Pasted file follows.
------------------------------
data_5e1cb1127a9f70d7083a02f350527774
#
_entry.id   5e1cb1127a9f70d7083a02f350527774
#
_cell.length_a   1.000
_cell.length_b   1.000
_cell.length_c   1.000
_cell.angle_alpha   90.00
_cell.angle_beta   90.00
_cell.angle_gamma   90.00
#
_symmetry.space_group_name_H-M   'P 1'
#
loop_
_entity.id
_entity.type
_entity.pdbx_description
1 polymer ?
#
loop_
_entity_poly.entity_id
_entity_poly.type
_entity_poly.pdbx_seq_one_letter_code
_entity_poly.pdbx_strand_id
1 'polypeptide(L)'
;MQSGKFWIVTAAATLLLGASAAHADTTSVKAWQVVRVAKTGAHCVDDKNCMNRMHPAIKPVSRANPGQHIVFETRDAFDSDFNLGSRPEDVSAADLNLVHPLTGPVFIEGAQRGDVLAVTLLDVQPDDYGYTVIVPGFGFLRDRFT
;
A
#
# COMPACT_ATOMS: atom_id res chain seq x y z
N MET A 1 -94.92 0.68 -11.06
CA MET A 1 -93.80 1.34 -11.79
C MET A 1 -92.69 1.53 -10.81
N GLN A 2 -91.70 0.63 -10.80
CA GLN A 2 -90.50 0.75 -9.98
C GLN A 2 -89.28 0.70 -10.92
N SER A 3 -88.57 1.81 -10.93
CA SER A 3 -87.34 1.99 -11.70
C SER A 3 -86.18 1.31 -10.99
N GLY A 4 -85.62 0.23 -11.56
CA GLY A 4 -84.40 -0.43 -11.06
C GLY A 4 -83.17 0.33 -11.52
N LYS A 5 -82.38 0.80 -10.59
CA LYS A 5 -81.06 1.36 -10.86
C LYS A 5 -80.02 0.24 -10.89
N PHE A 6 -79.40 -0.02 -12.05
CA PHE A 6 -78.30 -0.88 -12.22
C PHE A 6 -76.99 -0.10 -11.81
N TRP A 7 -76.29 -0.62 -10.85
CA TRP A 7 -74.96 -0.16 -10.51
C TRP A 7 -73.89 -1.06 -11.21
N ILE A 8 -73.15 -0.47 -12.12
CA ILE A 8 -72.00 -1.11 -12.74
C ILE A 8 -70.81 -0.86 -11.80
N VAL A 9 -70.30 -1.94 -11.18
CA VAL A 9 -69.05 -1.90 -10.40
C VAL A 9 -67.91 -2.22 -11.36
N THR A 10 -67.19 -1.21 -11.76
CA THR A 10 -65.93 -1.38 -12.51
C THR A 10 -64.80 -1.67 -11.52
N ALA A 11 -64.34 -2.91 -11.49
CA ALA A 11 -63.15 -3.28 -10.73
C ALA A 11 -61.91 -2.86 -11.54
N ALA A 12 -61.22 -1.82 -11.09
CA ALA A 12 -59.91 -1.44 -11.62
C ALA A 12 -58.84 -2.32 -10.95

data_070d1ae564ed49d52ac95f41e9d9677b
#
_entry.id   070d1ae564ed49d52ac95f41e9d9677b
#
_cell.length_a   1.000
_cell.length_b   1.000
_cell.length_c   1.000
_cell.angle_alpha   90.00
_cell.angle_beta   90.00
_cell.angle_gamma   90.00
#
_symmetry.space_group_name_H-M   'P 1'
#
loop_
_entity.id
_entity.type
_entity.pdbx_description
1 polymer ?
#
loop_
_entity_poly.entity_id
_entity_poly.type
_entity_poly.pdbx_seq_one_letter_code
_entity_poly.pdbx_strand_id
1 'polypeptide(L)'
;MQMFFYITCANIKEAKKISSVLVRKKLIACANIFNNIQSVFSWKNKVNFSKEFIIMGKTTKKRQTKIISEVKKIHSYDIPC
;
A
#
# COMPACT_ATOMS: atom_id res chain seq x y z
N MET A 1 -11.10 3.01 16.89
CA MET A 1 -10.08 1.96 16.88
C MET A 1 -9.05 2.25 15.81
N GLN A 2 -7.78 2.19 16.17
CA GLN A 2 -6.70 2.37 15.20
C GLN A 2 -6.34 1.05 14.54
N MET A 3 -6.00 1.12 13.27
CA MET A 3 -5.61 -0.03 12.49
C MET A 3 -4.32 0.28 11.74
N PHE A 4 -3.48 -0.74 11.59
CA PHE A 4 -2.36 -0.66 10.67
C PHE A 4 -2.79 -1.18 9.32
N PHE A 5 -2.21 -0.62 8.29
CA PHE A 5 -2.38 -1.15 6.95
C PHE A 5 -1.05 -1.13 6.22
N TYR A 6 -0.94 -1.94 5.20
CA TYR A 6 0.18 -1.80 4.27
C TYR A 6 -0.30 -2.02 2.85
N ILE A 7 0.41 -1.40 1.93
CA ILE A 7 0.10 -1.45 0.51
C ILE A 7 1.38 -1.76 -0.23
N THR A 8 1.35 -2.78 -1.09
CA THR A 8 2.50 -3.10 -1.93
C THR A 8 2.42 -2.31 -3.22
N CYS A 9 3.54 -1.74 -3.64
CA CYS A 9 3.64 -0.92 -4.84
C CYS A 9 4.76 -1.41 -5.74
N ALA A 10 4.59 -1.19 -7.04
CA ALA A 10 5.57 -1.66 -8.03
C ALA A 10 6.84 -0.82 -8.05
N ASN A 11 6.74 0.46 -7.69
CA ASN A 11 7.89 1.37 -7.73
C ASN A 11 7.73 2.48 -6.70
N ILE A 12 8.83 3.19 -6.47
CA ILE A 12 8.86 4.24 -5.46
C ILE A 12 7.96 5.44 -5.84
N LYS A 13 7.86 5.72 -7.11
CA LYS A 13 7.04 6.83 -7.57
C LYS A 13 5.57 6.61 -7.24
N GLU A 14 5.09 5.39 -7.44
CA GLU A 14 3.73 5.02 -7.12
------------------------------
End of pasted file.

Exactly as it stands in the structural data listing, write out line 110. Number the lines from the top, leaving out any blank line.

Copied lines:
CA PHE A 5 -2.38 -1.15 6.95